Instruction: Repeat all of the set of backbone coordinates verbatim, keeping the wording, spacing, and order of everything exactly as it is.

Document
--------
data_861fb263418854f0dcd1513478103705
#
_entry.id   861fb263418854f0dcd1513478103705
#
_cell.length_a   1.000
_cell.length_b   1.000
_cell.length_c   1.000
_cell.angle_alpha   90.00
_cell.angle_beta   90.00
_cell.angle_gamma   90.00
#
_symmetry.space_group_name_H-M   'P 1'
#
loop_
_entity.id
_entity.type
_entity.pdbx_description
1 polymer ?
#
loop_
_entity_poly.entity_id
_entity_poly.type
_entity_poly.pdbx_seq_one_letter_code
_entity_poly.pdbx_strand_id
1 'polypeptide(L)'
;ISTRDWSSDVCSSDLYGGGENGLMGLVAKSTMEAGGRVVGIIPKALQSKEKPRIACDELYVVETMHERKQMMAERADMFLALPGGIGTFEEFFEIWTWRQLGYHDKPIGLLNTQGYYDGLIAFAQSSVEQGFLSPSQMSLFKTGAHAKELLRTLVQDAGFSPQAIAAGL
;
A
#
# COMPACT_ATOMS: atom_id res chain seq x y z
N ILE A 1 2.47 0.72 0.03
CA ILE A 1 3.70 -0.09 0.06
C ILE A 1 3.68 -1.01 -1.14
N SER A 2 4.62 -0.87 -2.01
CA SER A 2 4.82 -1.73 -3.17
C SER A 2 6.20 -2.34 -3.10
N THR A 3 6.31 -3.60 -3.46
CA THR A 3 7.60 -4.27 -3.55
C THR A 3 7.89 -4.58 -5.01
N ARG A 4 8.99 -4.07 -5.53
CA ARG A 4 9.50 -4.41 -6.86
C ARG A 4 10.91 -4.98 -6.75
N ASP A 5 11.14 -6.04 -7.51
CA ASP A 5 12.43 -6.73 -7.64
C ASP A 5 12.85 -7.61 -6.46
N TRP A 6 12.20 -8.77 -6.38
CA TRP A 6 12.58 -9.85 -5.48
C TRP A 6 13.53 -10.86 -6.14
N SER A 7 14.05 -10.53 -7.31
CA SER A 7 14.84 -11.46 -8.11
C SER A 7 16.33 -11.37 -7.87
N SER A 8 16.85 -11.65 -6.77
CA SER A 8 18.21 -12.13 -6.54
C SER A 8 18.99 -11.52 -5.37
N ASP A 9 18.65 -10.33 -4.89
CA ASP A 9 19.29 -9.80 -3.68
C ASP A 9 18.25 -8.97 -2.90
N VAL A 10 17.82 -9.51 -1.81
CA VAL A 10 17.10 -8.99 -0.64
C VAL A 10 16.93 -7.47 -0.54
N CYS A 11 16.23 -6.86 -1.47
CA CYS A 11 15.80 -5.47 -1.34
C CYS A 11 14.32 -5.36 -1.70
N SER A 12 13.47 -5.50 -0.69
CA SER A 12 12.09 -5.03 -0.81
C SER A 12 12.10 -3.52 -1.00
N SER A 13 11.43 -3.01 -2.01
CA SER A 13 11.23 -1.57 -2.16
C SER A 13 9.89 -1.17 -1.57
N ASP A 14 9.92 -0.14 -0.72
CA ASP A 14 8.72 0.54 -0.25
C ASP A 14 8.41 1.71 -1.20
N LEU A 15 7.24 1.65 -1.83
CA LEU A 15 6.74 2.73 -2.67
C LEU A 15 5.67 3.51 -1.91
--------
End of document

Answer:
data_861fb263418854f0dcd1513478103705
#
_entry.id   861fb263418854f0dcd1513478103705
#
_cell.length_a   1.000
_cell.length_b   1.000
_cell.length_c   1.000
_cell.angle_alpha   90.00
_cell.angle_beta   90.00
_cell.angle_gamma   90.00
#
_symmetry.space_group_name_H-M   'P 1'
#
loop_
_entity.id
_entity.type
_entity.pdbx_description
1 polymer ?
#
loop_
_entity_poly.entity_id
_entity_poly.type
_entity_poly.pdbx_seq_one_letter_code
_entity_poly.pdbx_strand_id
1 'polypeptide(L)'
;ISTRDWSSDVCSSDLYGGGENGLMGLVAKSTMEAGGRVVGIIPKALQSKEKPRIACDELYVVETMHERKQMMAERADMFLALPGGIGTFEEFFEIWTWRQLGYHDKPIGLLNTQGYYDGLIAFAQSSVEQGFLSPSQMSLFKTGAHAKELLRTLVQDAGFSPQAIAAGL
;
A
#
# COMPACT_ATOMS: atom_id res chain seq x y z
N ILE A 1 2.47 0.72 0.03
CA ILE A 1 3.70 -0.09 0.06
C ILE A 1 3.68 -1.01 -1.14
N SER A 2 4.62 -0.87 -2.01
CA SER A 2 4.82 -1.73 -3.17
C SER A 2 6.20 -2.34 -3.10
N THR A 3 6.31 -3.60 -3.46
CA THR A 3 7.60 -4.27 -3.55
C THR A 3 7.89 -4.58 -5.01
N ARG A 4 8.99 -4.07 -5.53
CA ARG A 4 9.50 -4.41 -6.86
C ARG A 4 10.91 -4.98 -6.75
N ASP A 5 11.14 -6.04 -7.51
CA ASP A 5 12.43 -6.73 -7.64
C ASP A 5 12.85 -7.61 -6.46
N TRP A 6 12.20 -8.77 -6.38
CA TRP A 6 12.58 -9.85 -5.48
C TRP A 6 13.53 -10.86 -6.14
N SER A 7 14.05 -10.53 -7.31
CA SER A 7 14.84 -11.46 -8.11
C SER A 7 16.33 -11.37 -7.87
N SER A 8 16.85 -11.65 -6.77
CA SER A 8 18.21 -12.13 -6.54
C SER A 8 18.99 -11.52 -5.37
N ASP A 9 18.65 -10.33 -4.89
CA ASP A 9 19.29 -9.80 -3.68
C ASP A 9 18.25 -8.97 -2.90
N VAL A 10 17.82 -9.51 -1.81
CA VAL A 10 17.10 -8.99 -0.64
C VAL A 10 16.93 -7.47 -0.54
N CYS A 11 16.23 -6.86 -1.47
CA CYS A 11 15.80 -5.47 -1.34
C CYS A 11 14.32 -5.36 -1.70
N SER A 12 13.47 -5.50 -0.69
CA SER A 12 12.09 -5.03 -0.81
C SER A 12 12.10 -3.52 -1.00
N SER A 13 11.43 -3.01 -2.01
CA SER A 13 11.23 -1.57 -2.16
C SER A 13 9.89 -1.17 -1.57
N ASP A 14 9.92 -0.14 -0.72
CA ASP A 14 8.72 0.54 -0.25
C ASP A 14 8.41 1.71 -1.20
N LEU A 15 7.24 1.65 -1.83
CA LEU A 15 6.74 2.73 -2.67
C LEU A 15 5.67 3.51 -1.91